Major League Baseball is open to a rules change to let pitchers use some sticky goo


The baseball news cycle usually only lets us care about a thing for a week or so. Then, like 80 games happen and a new little story pops up and that first thing is forgotten about. This is probably a good thing, as it limits just how much any given story can be beaten to absolute death. Sure, we beat some pretty badly, but compare what happens in baseball to what happens in football and thank your lucky stars we don’t have several days in a row to come up with new hot takes.

A big story about three or four baseball news cycles ago was pitchers using pine tar or sunscreen. That happened when, in a short period of times, Milwaukee’s Will Smith and Baltimore’s Brian Matusz were both suspended for using foreign substances on the ball.

As many said at the time, and as they say every time a pitcher is suspended for such things, the idea is to just get a better grip, everyone does it and perhaps baseball should allow a rules change to let them do just that. Yesterday Pete Abraham of the Boston Globe had a big story up about that and in it he got a comment from Rob Manfred’s spokesman which makes it sound like he’s on board:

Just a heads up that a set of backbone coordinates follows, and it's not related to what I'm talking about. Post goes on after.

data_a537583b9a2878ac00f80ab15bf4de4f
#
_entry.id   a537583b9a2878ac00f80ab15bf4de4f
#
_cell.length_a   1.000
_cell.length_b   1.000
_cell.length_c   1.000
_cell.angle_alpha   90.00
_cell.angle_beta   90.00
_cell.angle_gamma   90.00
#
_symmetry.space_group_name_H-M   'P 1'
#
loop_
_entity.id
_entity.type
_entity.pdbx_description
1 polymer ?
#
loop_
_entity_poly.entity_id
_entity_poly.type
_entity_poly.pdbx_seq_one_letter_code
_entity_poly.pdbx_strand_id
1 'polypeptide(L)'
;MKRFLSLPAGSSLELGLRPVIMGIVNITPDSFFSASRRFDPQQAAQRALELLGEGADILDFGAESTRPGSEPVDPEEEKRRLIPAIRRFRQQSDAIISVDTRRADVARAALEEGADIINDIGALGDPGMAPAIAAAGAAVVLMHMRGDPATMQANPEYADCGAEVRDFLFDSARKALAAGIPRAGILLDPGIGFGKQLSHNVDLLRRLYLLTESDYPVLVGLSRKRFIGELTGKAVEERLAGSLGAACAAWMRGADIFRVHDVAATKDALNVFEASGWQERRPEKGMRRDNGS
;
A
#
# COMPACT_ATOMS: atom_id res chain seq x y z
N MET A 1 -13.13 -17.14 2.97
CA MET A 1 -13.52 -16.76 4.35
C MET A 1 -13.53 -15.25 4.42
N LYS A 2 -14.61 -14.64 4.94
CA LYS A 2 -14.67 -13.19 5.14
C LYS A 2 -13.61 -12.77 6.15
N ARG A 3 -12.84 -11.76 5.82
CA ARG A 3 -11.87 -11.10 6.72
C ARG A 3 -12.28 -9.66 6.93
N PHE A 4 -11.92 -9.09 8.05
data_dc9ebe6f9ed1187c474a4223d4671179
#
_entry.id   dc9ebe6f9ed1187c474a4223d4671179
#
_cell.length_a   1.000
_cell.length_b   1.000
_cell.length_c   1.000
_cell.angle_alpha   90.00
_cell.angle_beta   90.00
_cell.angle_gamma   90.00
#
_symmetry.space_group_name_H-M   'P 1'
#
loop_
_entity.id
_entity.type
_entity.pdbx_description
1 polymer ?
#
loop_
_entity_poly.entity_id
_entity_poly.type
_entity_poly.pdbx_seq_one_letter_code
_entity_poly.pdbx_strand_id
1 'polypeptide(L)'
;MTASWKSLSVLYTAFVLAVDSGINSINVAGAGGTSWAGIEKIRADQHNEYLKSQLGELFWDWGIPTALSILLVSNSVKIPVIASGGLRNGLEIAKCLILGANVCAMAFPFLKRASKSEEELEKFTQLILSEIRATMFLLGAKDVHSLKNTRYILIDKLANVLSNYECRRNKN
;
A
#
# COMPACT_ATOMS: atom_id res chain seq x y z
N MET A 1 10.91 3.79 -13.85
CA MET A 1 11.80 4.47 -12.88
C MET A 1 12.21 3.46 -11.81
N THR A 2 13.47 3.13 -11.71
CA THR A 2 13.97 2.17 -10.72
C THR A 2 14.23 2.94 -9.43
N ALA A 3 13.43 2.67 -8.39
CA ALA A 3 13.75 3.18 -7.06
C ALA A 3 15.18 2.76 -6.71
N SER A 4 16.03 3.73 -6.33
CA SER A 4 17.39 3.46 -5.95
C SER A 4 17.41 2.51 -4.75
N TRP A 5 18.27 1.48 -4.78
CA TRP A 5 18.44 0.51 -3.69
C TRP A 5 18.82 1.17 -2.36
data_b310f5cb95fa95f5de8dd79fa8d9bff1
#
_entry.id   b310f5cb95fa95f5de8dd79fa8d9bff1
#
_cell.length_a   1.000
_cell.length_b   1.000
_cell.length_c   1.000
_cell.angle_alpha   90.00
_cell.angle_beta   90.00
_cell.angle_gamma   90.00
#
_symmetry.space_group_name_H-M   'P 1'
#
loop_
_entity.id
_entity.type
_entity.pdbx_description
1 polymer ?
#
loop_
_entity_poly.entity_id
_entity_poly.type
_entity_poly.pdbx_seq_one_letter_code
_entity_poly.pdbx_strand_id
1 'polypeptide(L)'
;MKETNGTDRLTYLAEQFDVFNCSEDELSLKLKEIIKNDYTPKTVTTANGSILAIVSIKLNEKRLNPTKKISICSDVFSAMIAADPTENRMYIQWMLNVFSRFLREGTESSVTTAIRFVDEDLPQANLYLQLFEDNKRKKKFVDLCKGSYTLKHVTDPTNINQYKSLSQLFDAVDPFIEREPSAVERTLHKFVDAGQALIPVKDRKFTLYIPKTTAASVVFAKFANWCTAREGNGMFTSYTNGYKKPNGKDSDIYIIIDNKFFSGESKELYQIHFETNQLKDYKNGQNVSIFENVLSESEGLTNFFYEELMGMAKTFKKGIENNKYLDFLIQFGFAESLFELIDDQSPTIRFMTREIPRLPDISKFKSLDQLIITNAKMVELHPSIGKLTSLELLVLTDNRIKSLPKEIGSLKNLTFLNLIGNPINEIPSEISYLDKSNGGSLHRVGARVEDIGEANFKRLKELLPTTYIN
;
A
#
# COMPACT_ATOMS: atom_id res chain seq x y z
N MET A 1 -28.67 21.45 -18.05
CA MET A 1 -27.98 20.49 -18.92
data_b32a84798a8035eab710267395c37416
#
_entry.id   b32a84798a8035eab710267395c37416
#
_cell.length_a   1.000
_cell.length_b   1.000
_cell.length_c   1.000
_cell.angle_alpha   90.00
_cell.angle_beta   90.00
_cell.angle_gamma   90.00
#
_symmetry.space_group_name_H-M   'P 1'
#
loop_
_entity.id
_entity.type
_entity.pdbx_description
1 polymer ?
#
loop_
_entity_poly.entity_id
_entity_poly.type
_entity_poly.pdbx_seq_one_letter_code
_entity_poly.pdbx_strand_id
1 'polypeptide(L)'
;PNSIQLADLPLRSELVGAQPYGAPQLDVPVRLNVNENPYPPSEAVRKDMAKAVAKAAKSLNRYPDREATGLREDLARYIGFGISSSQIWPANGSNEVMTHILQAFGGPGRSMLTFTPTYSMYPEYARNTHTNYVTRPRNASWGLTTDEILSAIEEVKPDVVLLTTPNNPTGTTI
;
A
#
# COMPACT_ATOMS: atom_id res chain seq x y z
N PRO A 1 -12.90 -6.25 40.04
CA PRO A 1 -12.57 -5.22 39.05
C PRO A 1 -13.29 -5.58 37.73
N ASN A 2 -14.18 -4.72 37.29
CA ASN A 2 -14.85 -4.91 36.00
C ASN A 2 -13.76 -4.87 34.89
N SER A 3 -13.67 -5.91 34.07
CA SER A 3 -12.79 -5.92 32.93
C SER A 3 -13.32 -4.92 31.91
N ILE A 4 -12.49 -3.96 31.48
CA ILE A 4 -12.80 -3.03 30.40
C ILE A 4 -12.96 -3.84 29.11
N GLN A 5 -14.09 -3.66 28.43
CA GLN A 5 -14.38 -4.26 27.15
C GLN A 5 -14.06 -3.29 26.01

Commissioner Rob Manfred has said the issue is something baseball should explore.

“In the event that either the rules committee or the competition committee wishes to address this topic, we will be prepared for such a conversation,” MLB spokesman Mike Teevan said. “We are aware of the comments that managers and players have made on this issue and we will be open to determining whether there is a better solution.”

Maybe that’s encouraging. But maybe it’s just a repeat of 2014, when Rob Manfred said much the same thing about reexamining the rules. The rule remained un-reexamined then. Will it now?

We’ll see. But we can say this much. The rules, as they exist now and as they are enforced are uneven and problematic and for that reason their legitimacy is in serious question. Possibly because the rationale for using foreign substances is not as benign and uniform as people like to say it is. I feel like, for the most part, it’s truly to get that better grip everyone’s talking about. But I also feel like there is a subtle second layer to it in which, sure, sometimes there is a competitive advantage to be had with it too, which leads to making a new rule a difficult proposition.

If there continues to be inaction on this, I suspect it will be because of that.